I had to study a lot to write O Amor Urbano – I read many authors, followed guidelines on text structure, length of a story, how characters are characterized, how many characters should be highlighted, how many should have names (‘many names’ is not good ), how to describe the setting of the story, how a plot begins-develops-ends, etc.
I have plans to write a longer story and I’ve already started drafting some ideas, characterizing some characters and their professions, cities, encounters, conflicts. Now I will have to study to see how to structure a longer story – with a beginning, middle and end – in a way that captivates hearts and minds. Let’s see what this will do…
To what extent do your life and research experiences influence the diversity of characters and experiences in “O Amor Urbano”?
In many ways. From the age of 22 to 30 I traveled all over Brazil doing my research – I walked through the Amazon, Pantanal, Cerrado and Atlantic Forest. I saw beautiful and ugly things, I met ordinary people, good people and fascinating people – in the fields, in the forests, on the rivers and in the cities. With nature and with our people I have matured a lot personally and professionally.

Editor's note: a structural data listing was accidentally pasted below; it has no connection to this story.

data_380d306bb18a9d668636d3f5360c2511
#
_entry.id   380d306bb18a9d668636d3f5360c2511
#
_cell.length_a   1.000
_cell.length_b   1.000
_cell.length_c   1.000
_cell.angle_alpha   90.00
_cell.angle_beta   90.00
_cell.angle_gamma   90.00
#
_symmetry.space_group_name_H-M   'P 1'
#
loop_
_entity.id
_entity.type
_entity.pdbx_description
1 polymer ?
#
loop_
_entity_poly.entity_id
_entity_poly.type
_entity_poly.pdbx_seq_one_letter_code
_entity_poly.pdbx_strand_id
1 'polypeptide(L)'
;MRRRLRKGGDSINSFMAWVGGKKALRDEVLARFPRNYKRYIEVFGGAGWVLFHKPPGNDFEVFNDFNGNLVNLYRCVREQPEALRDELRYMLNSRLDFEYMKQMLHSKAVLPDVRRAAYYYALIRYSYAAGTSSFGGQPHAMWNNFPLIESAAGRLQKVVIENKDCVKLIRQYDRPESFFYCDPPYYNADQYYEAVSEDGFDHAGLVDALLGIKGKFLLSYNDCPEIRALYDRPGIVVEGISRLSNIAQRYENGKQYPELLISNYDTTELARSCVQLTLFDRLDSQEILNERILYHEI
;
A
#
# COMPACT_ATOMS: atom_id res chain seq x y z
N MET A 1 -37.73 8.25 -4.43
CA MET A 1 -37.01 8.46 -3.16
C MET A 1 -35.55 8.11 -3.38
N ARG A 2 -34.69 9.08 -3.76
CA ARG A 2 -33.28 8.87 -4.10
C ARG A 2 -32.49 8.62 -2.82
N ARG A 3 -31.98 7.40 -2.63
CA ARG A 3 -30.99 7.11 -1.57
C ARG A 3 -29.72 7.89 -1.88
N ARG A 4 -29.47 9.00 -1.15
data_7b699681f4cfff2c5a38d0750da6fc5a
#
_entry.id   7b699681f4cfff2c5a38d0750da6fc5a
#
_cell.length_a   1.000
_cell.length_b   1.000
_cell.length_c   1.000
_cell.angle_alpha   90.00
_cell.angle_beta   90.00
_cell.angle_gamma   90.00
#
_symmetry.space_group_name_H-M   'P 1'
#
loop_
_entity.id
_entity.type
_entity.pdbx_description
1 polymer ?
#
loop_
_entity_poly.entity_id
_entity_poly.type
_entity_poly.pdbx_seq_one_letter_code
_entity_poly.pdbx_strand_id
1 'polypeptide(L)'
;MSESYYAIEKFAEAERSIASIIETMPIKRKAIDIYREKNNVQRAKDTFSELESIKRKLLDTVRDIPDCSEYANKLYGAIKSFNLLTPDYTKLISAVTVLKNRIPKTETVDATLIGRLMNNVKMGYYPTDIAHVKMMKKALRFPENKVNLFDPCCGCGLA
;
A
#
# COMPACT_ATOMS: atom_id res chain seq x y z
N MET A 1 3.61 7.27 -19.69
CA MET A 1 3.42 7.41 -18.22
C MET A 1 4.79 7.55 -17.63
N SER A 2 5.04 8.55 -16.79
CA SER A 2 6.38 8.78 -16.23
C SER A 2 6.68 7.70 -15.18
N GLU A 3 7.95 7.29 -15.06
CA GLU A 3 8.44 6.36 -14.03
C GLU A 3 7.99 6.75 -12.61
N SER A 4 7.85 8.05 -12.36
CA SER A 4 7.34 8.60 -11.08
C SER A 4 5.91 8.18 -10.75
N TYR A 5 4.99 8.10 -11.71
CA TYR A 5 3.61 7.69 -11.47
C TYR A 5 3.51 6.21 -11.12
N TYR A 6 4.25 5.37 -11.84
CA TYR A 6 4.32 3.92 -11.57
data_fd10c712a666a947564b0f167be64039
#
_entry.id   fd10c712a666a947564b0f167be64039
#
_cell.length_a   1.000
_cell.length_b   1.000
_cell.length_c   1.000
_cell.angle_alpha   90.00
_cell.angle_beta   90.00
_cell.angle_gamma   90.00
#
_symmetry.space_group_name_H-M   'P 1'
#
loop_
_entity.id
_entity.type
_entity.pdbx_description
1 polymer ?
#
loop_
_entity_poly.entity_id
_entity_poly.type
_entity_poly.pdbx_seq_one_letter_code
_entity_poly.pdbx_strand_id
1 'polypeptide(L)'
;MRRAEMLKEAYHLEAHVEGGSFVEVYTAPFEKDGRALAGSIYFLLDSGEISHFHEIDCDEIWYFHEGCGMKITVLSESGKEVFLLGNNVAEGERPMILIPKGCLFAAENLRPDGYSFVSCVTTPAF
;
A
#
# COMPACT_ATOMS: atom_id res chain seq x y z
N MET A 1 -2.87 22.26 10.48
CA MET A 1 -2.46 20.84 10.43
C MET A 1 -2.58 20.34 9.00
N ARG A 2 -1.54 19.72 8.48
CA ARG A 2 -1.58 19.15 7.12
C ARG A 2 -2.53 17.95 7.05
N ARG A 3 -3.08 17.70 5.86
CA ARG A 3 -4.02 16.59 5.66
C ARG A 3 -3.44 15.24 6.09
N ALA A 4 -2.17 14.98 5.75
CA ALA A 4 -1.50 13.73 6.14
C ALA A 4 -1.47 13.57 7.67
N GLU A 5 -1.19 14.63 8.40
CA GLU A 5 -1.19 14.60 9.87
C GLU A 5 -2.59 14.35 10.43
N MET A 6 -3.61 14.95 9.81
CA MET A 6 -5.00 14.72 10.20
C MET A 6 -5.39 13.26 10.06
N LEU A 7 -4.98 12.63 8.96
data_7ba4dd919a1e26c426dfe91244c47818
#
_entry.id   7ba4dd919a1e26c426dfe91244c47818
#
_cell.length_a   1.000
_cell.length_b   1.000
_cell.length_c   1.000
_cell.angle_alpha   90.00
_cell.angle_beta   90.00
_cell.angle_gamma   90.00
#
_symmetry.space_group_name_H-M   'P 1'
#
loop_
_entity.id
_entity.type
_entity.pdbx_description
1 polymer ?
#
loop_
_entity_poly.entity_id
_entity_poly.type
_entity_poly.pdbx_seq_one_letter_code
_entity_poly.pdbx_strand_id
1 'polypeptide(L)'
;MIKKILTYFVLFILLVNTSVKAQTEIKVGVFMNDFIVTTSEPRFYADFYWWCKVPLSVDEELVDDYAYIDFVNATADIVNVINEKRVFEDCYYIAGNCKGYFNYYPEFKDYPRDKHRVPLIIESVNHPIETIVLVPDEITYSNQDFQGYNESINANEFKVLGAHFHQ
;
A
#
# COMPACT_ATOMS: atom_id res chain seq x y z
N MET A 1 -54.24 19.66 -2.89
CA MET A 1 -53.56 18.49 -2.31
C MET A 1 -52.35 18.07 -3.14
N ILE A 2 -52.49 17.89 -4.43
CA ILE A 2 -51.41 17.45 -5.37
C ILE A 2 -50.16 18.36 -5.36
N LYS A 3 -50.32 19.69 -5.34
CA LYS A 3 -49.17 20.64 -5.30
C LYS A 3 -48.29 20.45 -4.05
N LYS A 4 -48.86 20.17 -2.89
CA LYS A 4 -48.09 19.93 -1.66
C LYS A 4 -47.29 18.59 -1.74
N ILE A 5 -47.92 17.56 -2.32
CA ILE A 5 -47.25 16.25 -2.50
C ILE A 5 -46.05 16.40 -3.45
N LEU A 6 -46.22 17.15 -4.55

Between the ages of 31 and 43 I repeatedly traveled abroad for conferences and spent periods of professional development in four countries – the United States, France, Germany and Mexico. These experiences were fundamental in my personal and academic development. In addition to doing research in prestigious scientific institutions, during this period I was able to live with people from different cultures, in societies with customs and values different from ours.
Today I understand that Ecology allowed me not only to get to know my country and its people, but also to put the world and its human and cultural diversity within my reach.
My worldview comes from the diversity of cultures, customs, academic manifestations, artistic manifestations, and people I met around the world. I have no doubt, Urban Love comes from all of this!